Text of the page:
Friend or Foe? Identifying Common Mushrooms That Grow in Your Yard

Friend or Foe? Identifying Common Mushrooms That Grow in Your Yard

Seraiah Alexander
Seraiah Alexander
March 18, 2024
7 min

No matter where you live, nature always finds a way to bring some fantastic surprises right to our doorsteps. There are many different types of fungi that you may find in your garden or throughout your grass, especially after heavy rains.

When you are out in your backyard doing some landscaping, you might notice some fungi friends growing in your yard, and it’s nice to have a quick field guide to determine whether you should get rid of mushrooms in your garden or keep them for the whimsical ambiance.

There are several different types of mushrooms you can find in your yard, some being edible mushrooms, while others could be poisonous mushrooms, and of course, everything in between. No matter the case, this guide will go over some of the most common mushrooms you can find in your own backyard so that you can start identifying them right away!

Toxic mushrooms that can grow in your yard

Most mushrooms you may commonly find growing in your yard are unlikely toxic, though there are plenty of poisonous species to look out for. These potentially hazardous mushroom species may be safe for your garden but pose a threat to curious children or family pets if consumed by them.

Mower’s mushroom (Panaeolus foenisecii)

0mowersmushroom 1

The mower’s mushroom is one of the most common mushrooms you can find growing in your yard. The small, brown mushroom grows well in lawns and other grassy areas. It has a cone-shaped cap when young, expanding to a flatter shape as it matures.

The gills are initially light in color but become darker and grayish as it reaches maturity. Its cap can range in different shades of brown, though it tends to have a darker hue in the middle. Although the mower’s mushroom is not incredibly toxic, it is best to avoid consumption, and it can cause more severe reactions in young children and pets.

Green-spored parasol (Chlorophyllum molybdites)

0greensporedparasol 1

The green-spore parasol, known as the false parasol, is a very common find in lawns and other grassy areas. Its cream-colored cap measures from five to thirty centimeters across, initially convex in size until it becomes flatter during maturity. The stem typically has a ring on it. It is usually covered in darker-colored scales.

The gills start out white but eventually become a greenish-gray hue once they mature. The green-spored parasol resembles some very popular edible parasol species, though its green-spored underside is a key characteristic to help distinguish the species.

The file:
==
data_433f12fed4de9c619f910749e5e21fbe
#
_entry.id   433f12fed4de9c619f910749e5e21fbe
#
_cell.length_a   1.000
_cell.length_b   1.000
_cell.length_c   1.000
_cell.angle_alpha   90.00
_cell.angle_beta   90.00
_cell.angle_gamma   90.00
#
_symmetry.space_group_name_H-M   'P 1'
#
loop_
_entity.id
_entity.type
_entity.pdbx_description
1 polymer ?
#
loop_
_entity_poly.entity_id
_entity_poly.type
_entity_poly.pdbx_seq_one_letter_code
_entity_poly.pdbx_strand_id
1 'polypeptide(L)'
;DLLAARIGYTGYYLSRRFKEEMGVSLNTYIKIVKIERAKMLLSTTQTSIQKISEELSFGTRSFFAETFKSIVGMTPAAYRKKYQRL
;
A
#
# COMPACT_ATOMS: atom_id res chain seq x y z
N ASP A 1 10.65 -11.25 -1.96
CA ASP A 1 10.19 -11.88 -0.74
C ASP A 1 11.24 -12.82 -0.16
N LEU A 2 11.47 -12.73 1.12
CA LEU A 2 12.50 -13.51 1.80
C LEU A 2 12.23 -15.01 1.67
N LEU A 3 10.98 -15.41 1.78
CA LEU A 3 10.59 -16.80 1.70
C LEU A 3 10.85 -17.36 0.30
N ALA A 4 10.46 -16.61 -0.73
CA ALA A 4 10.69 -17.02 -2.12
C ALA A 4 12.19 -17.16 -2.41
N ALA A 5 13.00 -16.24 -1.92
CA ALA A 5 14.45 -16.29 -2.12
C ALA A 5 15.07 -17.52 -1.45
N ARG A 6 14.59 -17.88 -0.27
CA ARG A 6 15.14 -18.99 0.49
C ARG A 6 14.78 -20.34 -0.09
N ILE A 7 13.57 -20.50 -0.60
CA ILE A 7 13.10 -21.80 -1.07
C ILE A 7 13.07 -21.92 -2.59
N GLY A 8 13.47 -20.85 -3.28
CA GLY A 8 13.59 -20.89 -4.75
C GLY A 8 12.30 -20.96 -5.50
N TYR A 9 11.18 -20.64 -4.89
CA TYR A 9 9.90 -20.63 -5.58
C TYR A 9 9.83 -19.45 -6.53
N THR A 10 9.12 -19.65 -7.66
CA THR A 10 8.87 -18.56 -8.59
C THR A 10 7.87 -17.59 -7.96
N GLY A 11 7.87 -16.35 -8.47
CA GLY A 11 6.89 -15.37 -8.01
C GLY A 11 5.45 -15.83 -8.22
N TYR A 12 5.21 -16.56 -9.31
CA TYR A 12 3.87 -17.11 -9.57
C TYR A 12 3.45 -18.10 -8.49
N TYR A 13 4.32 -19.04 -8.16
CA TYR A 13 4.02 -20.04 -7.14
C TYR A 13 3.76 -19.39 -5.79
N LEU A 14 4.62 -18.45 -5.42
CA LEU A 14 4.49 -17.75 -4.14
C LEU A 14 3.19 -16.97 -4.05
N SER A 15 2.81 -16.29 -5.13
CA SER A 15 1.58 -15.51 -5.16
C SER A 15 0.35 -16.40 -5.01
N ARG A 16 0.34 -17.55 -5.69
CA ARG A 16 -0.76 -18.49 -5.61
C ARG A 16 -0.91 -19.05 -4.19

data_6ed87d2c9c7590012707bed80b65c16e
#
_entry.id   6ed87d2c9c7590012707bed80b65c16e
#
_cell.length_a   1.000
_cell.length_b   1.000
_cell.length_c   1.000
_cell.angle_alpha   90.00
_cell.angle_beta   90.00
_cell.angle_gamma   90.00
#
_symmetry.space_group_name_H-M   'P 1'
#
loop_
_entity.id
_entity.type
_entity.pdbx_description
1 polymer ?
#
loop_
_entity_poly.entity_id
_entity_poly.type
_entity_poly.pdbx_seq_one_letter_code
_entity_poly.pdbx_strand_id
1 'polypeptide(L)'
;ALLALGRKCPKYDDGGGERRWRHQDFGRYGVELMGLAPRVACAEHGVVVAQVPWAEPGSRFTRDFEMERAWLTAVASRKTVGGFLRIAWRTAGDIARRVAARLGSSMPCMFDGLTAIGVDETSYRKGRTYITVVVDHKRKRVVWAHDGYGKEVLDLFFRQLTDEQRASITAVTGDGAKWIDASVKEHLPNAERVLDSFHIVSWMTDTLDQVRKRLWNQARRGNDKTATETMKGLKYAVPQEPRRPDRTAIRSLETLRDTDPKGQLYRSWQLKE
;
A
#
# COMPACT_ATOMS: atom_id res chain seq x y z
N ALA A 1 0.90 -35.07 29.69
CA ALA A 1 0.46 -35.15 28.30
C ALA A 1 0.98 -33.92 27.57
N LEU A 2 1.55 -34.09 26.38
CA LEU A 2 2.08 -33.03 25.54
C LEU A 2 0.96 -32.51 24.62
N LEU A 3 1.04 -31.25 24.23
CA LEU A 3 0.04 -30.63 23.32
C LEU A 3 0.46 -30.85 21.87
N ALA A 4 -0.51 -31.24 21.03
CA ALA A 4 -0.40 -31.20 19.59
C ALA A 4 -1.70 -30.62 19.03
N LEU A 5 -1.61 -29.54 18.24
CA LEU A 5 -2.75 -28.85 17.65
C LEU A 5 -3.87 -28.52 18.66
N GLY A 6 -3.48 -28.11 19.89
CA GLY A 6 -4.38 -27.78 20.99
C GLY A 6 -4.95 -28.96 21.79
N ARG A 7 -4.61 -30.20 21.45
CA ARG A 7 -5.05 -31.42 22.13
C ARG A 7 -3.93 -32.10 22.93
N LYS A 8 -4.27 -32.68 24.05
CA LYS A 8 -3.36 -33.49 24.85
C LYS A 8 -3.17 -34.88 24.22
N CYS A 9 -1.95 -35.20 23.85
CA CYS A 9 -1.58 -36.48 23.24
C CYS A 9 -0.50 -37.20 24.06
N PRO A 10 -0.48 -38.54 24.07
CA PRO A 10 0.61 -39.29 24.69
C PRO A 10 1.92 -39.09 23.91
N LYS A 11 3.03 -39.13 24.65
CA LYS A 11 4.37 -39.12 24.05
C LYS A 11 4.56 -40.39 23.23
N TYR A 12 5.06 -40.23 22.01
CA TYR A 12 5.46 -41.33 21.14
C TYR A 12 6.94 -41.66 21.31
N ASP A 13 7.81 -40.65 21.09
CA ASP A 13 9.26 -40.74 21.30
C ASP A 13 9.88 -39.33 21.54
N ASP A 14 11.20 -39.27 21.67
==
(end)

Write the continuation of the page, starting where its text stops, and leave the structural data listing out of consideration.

The toxic fungus is one of North America’s most common causes of mushroom poisoning and can lead to severe gastrointestinal issues if consumed.

Get shroomer news, stories, and more in your inbox

Milky conecap (Conocybe apala)

0milkyconecap 1

The milky conecap is relatively common in grassy areas, though it is incredibly fragile and often droops, dries out, or breaks apart shortly after fruiting. The mushroom has a white bell-shaped cap and a thin, weak stem.

Though the species is not known to be entirely toxic, some scientists speculate that the milky conecap could contain toxins, especially since many species within the Conocybe genus can be incredibly toxic and even deadly.

Fly agaric (Amanita muscaria)

0flyagaric 2 1

With its bright red cap and iconic white spots, the fly agaric mushroom is an incredibly recognizable toadstool that can appear in yards, especially under birch, pine, and spruce trees.

Despite its beautiful appearance, the fly agaric contains the toxic, psychoactive compounds ibotenic acid and muscimol, which can lead to intense hallucinations and gastrointestinal issues and, in more severe cases, cause seizures, delirium, comas, and death.

Destroying angel mushroom (Amanita virosa)

0destroyingangel 1

The destroying angel mushroom, otherwise known as the death angel, is known for its incredibly lethal nature. It is one of the most poisonous mushrooms and contains several deadly amatoxins. The white mushroom has a cap that ranges from five to ten centimeters in length and starts out egg-shaped but eventually becomes more convex or flat as it matures.

The stem ranges from ten to fifteen centimeters and has a skirt-like ring around the upper stalk. This mushroom is usually found around woodlands but can also pop up in your yard, especially near old tree roots in areas on the outskirts of woods.

Edible mushrooms that can grow in your yard

Despite all the toxic fungi on this list, many mushrooms you encounter in your yard are generally harmless, and some are even edible!

Please do not eat any wild mushrooms unless you have had assistance identifying them from an experienced mycologist and you are entirely certain that you are eating the correct species and not a toxic look-alike.

Puffball mushroom

0puffballmushroom 1

Several kinds of puffball mushrooms can grow on your lawn, but the most familiar are the common puffball (Lycoperdon perlatum) and the giant puffball (Calvatia gigantea). Both of these species are considered great edible mushrooms due to their mild flavor and soft, spongy texture comparable to tofu.

However, puffballs must be consumed when they are still young and have white inner flesh. You should always be 100% sure of its identification before consuming, as there are some toxic mushrooms with a similar appearance. Common signs of mushroom poisoning include vomiting and chills.

The common puffball is small and rounded, studded with pointy-looking spines. The giant puffball is significantly larger and can reach up to two feet long! It tends to be smoother and is often easier to identify once it grows into its larger state.

Fairy ring mushroom (Marasmius oreades)

0fairyringmushroom 1

Fairy ring mushrooms get their name from the circular pattern they form while growing in yards and grassy areas. This growth pattern, known as a fairy ring, is caused by the mycelium underground expanding outwards from a central point, causing the mushrooms to grow in a circular shape. The caps of these mushrooms are around two to five centimeters in diameter and are tan with white gills underneath.